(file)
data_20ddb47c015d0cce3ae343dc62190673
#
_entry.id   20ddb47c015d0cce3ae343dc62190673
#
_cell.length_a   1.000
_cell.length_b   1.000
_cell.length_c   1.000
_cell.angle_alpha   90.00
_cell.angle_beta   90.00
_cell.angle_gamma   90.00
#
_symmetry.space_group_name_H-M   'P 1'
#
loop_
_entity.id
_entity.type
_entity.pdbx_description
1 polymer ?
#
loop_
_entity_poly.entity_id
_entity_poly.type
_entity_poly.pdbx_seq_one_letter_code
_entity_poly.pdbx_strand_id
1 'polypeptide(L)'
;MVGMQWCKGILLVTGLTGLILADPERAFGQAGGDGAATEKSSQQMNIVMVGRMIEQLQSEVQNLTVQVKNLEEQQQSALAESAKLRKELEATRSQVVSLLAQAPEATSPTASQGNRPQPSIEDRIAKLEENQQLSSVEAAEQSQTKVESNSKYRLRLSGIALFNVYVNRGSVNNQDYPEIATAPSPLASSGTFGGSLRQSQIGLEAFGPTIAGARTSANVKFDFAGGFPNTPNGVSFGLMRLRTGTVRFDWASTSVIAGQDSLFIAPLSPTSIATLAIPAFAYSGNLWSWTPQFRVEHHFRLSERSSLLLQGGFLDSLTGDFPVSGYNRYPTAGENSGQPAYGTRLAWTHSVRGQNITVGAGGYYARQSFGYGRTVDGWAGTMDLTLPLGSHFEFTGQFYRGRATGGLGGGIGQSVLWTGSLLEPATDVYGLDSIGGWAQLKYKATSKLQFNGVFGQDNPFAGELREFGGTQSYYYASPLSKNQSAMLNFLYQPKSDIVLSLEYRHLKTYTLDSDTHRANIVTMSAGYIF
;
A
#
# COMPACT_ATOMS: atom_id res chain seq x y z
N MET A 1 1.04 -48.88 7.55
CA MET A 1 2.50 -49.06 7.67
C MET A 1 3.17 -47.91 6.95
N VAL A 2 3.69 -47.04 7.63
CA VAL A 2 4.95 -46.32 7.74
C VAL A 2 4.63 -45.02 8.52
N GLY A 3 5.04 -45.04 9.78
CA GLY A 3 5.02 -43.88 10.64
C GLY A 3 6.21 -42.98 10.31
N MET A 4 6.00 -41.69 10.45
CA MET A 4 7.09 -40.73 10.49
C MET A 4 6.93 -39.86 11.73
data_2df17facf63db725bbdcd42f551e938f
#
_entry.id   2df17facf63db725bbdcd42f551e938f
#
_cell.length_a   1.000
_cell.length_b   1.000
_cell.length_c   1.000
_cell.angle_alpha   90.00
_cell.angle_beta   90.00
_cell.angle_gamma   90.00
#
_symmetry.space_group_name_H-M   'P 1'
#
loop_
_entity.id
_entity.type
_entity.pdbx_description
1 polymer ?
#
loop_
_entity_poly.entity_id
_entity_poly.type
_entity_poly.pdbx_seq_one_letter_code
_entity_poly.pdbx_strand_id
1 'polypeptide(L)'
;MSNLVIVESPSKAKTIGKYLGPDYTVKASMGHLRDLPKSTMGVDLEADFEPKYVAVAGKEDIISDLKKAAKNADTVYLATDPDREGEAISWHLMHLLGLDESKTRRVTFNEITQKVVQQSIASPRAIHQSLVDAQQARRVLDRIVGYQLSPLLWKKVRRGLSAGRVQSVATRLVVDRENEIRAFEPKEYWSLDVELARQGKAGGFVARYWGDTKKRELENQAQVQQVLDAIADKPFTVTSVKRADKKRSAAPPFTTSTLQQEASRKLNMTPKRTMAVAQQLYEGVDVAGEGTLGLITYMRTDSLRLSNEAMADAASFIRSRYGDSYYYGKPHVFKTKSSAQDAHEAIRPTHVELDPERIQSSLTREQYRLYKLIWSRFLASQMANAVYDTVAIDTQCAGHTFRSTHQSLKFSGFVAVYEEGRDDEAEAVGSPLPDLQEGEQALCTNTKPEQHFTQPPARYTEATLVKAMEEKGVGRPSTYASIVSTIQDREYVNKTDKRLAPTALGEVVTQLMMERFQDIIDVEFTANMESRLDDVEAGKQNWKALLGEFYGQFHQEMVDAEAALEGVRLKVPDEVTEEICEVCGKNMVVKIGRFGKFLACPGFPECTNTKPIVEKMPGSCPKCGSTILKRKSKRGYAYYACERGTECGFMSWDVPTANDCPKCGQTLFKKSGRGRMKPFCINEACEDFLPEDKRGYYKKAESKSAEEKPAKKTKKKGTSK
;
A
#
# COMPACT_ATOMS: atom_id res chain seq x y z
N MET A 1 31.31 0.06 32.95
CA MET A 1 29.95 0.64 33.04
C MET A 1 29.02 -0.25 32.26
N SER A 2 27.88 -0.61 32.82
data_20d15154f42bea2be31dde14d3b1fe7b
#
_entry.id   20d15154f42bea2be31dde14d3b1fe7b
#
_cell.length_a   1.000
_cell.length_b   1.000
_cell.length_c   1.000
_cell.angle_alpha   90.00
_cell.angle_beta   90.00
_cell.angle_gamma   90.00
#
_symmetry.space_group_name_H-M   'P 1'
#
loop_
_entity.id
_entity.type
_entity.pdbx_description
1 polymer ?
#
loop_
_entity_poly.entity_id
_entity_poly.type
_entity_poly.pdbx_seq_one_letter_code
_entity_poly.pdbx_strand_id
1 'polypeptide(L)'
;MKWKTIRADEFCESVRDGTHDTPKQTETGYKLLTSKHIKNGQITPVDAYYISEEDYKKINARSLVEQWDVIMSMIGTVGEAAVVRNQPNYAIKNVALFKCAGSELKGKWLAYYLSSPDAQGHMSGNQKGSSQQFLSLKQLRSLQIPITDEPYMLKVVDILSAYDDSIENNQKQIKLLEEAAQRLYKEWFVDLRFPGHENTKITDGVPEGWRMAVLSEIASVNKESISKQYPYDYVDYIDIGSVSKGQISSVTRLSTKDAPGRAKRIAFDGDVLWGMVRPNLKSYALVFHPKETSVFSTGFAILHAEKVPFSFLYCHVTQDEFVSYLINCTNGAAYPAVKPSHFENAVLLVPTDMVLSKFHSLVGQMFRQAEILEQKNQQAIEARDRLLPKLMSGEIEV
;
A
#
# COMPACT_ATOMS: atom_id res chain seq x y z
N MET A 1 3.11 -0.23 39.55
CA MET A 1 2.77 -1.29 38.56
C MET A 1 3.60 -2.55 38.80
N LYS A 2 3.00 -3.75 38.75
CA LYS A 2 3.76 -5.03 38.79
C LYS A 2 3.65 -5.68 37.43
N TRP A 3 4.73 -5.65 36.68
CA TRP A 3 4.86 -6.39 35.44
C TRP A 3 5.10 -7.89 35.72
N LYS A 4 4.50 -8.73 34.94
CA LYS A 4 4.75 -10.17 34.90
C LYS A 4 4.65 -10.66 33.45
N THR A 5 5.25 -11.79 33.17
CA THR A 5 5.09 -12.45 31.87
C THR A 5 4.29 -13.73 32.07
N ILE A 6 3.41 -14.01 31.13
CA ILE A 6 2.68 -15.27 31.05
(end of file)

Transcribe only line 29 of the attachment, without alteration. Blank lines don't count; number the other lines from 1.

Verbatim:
#